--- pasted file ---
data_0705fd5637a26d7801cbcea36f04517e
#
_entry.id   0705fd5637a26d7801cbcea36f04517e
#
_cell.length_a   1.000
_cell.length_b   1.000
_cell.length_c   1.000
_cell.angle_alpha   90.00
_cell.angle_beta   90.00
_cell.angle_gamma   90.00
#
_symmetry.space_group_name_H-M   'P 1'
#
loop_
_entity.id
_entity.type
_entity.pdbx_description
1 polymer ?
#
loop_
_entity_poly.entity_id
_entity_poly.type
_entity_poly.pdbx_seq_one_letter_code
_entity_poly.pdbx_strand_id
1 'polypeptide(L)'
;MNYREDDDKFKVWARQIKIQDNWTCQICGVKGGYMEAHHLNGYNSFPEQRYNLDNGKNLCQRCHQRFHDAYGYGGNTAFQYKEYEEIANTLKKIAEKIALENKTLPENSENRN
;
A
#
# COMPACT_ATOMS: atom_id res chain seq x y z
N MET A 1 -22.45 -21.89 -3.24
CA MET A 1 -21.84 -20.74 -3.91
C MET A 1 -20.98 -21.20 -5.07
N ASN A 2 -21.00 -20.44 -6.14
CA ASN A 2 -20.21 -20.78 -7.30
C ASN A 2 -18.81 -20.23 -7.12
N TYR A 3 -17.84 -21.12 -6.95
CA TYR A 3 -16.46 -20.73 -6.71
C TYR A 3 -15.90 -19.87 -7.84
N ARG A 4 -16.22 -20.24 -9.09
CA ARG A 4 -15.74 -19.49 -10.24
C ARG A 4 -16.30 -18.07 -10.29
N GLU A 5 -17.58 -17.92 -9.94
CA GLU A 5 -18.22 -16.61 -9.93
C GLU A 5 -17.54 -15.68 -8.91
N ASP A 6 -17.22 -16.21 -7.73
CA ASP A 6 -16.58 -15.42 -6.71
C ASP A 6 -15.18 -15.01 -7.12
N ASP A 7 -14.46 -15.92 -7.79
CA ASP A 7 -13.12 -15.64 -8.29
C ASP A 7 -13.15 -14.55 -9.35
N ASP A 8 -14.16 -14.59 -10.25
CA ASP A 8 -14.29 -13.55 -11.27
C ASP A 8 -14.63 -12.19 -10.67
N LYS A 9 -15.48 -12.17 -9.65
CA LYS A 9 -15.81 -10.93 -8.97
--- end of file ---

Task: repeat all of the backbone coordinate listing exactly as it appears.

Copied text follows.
data_0705fd5637a26d7801cbcea36f04517e
#
_entry.id   0705fd5637a26d7801cbcea36f04517e
#
_cell.length_a   1.000
_cell.length_b   1.000
_cell.length_c   1.000
_cell.angle_alpha   90.00
_cell.angle_beta   90.00
_cell.angle_gamma   90.00
#
_symmetry.space_group_name_H-M   'P 1'
#
loop_
_entity.id
_entity.type
_entity.pdbx_description
1 polymer ?
#
loop_
_entity_poly.entity_id
_entity_poly.type
_entity_poly.pdbx_seq_one_letter_code
_entity_poly.pdbx_strand_id
1 'polypeptide(L)'
;MNYREDDDKFKVWARQIKIQDNWTCQICGVKGGYMEAHHLNGYNSFPEQRYNLDNGKNLCQRCHQRFHDAYGYGGNTAFQYKEYEEIANTLKKIAEKIALENKTLPENSENRN
;
A
#
# COMPACT_ATOMS: atom_id res chain seq x y z
N MET A 1 -22.45 -21.89 -3.24
CA MET A 1 -21.84 -20.74 -3.91
C MET A 1 -20.98 -21.20 -5.07
N ASN A 2 -21.00 -20.44 -6.14
CA ASN A 2 -20.21 -20.78 -7.30
C ASN A 2 -18.81 -20.23 -7.12
N TYR A 3 -17.84 -21.12 -6.95
CA TYR A 3 -16.46 -20.73 -6.71
C TYR A 3 -15.90 -19.87 -7.84
N ARG A 4 -16.22 -20.24 -9.09
CA ARG A 4 -15.74 -19.49 -10.24
C ARG A 4 -16.30 -18.07 -10.29
N GLU A 5 -17.58 -17.92 -9.94
CA GLU A 5 -18.22 -16.61 -9.93
C GLU A 5 -17.54 -15.68 -8.91
N ASP A 6 -17.22 -16.21 -7.73
CA ASP A 6 -16.58 -15.42 -6.71
C ASP A 6 -15.18 -15.01 -7.12
N ASP A 7 -14.46 -15.92 -7.79
CA ASP A 7 -13.12 -15.64 -8.29
C ASP A 7 -13.15 -14.55 -9.35
N ASP A 8 -14.16 -14.59 -10.25
CA ASP A 8 -14.29 -13.55 -11.27
C ASP A 8 -14.63 -12.19 -10.67
N LYS A 9 -15.48 -12.17 -9.65
CA LYS A 9 -15.81 -10.93 -8.97